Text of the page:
Tough going at the gate for new stadiums
THUMBS DOWN: New football stadiums are nice - really nice, as a matter of fact - but filling those new bleachers can be a problem once the luster wears off a little. Such is the case at TCF Bank Stadium, home of the Gophers, and the Regional Event Center in Marshall where the Mustangs play. The Gophers sold out just one home game this season; they sold them all out in the stadium's inaugural season last year. Average attendance dropped a little more than 1,000 this year to 49,513. It will continue to drop unless the team turns itself around, which will surely prompt a number of "told-ya-so's" from opponents of new stadiums in Minnesota. Southwest Minnesota State University is in a similar boat. The Mustangs saw their attendance fall this year as well in their now-3-year-old stadium. SMSU went 2-4 at the REC this year and averaged 2,334 fans, down from 2,671 per game in the stadium's second season when the Mustangs were .500 at home. Interestingly, last year's total attendance was better than in the REC's inaugural season of 2008 when average attendance was 2,420. The decline in attendance notwithstanding, the REC?has made a difference attendance-wise. During SMSU's final season at Mattke Field, the Mustangs drew 1,789 per game in five dates. Still, it's clear that while neither of these campus Cadillacs have any rust on them, the new-stadium smell is gone and it's up to the players and coaches to build winning traditions to boost the fan base of their respective teams. TCF Bank Stadium and the REC are too nice, too expensive, to not be filled to capacity, but even with a fresh crop of students coming in each year, both schools are finding that it's hard to fill even the finest of venues with average or below-average teams.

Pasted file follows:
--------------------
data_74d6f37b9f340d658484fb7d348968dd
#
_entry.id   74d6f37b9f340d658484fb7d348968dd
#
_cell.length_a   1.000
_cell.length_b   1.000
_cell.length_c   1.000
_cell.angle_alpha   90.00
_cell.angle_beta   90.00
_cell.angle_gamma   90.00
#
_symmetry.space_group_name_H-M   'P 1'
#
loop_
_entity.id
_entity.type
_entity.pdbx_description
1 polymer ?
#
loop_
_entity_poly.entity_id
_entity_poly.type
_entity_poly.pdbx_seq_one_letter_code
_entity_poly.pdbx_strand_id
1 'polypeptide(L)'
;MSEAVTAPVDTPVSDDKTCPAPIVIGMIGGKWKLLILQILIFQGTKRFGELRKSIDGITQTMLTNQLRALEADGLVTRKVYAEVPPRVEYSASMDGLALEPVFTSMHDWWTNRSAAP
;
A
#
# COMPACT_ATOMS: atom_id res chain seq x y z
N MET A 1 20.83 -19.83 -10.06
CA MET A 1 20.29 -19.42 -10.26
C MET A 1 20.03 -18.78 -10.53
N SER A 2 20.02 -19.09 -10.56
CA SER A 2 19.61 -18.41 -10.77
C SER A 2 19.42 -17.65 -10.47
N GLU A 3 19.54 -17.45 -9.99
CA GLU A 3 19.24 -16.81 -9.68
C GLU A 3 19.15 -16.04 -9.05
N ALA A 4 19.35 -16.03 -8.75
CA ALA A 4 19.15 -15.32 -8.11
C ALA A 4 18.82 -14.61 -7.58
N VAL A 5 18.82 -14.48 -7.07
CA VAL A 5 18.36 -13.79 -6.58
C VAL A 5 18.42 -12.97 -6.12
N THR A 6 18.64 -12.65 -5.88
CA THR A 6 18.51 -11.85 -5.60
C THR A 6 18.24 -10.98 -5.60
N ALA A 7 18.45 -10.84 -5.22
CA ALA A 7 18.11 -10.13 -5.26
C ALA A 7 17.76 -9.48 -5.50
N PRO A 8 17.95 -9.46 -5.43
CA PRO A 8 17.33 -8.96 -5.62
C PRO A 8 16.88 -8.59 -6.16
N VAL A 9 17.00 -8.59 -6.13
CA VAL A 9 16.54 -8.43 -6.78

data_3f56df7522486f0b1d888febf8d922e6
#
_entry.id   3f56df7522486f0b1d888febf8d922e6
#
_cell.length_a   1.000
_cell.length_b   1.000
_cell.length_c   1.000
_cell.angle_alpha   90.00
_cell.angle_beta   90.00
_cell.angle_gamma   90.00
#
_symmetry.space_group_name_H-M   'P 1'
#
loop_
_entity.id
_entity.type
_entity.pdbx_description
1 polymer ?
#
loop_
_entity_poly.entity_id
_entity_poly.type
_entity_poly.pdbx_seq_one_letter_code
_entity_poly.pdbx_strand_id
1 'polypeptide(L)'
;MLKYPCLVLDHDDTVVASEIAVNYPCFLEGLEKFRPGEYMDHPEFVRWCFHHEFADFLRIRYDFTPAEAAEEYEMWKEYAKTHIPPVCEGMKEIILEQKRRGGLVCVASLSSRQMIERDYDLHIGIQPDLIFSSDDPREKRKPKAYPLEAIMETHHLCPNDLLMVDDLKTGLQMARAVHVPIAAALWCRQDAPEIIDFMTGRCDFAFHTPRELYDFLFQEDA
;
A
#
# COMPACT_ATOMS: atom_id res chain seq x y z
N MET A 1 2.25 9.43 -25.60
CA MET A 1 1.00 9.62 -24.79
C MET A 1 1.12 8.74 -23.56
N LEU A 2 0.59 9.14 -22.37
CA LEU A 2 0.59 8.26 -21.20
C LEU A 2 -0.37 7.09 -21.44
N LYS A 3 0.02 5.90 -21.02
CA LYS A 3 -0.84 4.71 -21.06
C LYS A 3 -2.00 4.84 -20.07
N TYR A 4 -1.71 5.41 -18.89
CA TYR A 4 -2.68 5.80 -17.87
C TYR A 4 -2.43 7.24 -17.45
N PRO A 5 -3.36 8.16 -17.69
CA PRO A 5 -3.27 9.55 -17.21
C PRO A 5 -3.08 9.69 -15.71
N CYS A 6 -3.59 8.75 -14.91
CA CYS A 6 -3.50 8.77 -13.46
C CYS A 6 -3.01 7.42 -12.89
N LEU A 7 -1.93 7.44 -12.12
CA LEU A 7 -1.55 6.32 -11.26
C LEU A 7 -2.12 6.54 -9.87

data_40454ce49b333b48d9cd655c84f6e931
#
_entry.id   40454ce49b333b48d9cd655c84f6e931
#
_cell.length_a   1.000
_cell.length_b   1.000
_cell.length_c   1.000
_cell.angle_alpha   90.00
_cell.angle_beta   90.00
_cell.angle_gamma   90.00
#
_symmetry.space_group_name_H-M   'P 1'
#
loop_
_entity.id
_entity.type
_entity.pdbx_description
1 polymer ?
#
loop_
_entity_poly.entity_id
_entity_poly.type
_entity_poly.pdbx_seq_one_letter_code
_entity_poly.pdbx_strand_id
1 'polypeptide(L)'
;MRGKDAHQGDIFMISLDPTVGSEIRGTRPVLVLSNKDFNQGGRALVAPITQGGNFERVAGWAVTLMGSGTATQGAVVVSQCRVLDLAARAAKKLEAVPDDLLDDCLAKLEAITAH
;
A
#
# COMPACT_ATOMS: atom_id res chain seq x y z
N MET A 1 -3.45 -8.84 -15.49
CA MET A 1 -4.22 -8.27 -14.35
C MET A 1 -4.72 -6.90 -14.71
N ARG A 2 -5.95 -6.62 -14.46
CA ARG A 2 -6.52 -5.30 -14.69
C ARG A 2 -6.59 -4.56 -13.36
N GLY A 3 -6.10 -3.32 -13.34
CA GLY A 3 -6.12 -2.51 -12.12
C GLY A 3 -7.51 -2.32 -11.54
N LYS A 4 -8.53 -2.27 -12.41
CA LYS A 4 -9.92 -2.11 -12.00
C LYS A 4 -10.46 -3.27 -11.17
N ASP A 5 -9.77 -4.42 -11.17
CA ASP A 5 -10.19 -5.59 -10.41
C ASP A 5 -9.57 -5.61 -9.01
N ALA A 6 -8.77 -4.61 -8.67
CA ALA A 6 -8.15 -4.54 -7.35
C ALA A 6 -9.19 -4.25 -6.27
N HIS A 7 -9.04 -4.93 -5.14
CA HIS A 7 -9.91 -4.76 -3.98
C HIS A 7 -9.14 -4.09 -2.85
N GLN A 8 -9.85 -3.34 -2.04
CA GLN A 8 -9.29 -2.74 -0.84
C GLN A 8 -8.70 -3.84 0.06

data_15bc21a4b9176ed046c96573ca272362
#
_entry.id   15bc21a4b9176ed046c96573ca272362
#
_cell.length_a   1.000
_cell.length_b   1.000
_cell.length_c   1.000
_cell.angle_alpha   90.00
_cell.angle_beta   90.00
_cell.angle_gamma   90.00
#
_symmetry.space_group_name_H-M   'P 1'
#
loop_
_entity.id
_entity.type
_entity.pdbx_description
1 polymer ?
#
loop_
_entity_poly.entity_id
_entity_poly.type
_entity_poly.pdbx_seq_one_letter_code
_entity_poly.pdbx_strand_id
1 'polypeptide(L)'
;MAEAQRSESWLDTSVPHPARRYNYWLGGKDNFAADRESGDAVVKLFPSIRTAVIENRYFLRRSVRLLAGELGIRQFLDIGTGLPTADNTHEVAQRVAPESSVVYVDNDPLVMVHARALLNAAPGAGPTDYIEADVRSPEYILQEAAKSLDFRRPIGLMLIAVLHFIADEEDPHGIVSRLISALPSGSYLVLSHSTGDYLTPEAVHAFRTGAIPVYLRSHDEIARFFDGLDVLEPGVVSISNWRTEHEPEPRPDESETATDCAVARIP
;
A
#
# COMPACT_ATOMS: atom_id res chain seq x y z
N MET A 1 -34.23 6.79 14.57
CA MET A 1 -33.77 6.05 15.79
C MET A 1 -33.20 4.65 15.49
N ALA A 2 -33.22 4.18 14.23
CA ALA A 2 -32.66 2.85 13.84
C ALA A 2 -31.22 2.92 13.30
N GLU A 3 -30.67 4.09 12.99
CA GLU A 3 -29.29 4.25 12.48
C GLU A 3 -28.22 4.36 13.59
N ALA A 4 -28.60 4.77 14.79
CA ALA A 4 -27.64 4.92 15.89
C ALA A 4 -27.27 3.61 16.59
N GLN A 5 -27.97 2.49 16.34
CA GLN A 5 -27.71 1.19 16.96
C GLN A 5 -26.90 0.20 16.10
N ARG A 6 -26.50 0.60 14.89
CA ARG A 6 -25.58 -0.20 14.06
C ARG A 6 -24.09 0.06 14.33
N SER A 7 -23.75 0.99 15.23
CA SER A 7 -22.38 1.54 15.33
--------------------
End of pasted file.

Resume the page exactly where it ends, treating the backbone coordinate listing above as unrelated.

Cuts might hit hard-worker hard
THUMBS DOWN: It's unfortunate that some of the shrapnel from potential city budget cuts - something we all knew was coming in these chilling economic times - might end up hitting a good, hard-working person who gets little credit because of the behind-the-scenes nature of his work. Cable Director Jess Nelson of Studio 1 is one of the city's most popular people no one knows anything about. He's not a government official, not a captain of industry. What he does do is attend just about every major event in town - from council meetings, to athletic events, to concerts - equipped with video equipment to record everything for Marshall's cable access channel. If you see something local on TV, it means Nelson was there filming it. It surely must seem like a thankless job at times, but Nelson continues to cover a ton of ground to record and broadcast the city of Marshall's most important events. Now, his full-time status is on the line. Marshall?Cable Commission's David Patterson said at Wednesday night's special budget meeting they have found nearly $16,000 worth of possible budget reductions to keep Nelson full-time. We hope Nelson can retain that full-time status and continue to record and document all things Marshall, even if doing so might be made more difficult because of cuts.
Heading to court?
THUMBS DOWN: Recounts are one thing, but taking it to the courtroom? Again? GOP Party Chairman Tony Sutton hinted this week that the Dayton/Emmer race could end up in court, reviving memories of Coleman/Franken in '08. Dayton's lead is around 9,000 votes, and this race needs to be resolved soon, but not in a courtroom.